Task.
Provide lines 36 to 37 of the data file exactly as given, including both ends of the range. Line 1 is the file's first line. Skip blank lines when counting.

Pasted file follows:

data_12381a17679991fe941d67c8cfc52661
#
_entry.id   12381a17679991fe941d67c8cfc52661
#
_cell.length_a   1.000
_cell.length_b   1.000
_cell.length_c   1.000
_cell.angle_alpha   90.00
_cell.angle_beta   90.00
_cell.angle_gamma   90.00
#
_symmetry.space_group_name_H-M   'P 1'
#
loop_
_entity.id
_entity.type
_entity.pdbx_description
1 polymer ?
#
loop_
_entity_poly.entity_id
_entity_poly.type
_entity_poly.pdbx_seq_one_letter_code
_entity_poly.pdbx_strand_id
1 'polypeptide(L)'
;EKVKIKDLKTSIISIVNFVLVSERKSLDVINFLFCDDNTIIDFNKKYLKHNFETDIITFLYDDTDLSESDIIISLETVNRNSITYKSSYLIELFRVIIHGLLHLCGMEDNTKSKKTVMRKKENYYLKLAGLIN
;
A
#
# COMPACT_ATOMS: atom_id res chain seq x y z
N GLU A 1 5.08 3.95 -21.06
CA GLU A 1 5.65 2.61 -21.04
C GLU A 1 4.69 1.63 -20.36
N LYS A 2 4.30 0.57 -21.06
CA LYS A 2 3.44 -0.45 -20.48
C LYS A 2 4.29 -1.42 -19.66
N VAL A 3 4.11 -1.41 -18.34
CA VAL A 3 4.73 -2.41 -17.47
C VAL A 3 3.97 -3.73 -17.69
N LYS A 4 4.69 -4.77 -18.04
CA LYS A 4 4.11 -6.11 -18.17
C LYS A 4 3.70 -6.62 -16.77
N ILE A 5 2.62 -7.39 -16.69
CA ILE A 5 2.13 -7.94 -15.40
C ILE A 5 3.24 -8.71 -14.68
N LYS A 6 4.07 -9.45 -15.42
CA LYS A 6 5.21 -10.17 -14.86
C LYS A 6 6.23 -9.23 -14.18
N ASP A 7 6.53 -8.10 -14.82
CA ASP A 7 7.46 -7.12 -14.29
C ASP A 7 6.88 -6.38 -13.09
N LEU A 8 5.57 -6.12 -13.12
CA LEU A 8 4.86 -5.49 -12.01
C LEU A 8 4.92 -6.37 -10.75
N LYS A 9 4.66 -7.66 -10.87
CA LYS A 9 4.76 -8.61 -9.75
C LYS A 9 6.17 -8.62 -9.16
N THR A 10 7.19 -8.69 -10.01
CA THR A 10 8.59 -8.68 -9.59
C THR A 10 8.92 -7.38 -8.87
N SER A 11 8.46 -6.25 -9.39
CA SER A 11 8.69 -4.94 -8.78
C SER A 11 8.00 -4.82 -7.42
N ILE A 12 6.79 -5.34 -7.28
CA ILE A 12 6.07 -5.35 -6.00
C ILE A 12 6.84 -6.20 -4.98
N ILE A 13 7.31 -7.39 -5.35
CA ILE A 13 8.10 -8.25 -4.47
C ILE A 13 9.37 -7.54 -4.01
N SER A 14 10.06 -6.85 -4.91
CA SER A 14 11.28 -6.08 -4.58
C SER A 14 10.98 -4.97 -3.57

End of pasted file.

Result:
C LYS A 2 4.29 -1.42 -19.66
N VAL A 3 4.11 -1.41 -18.34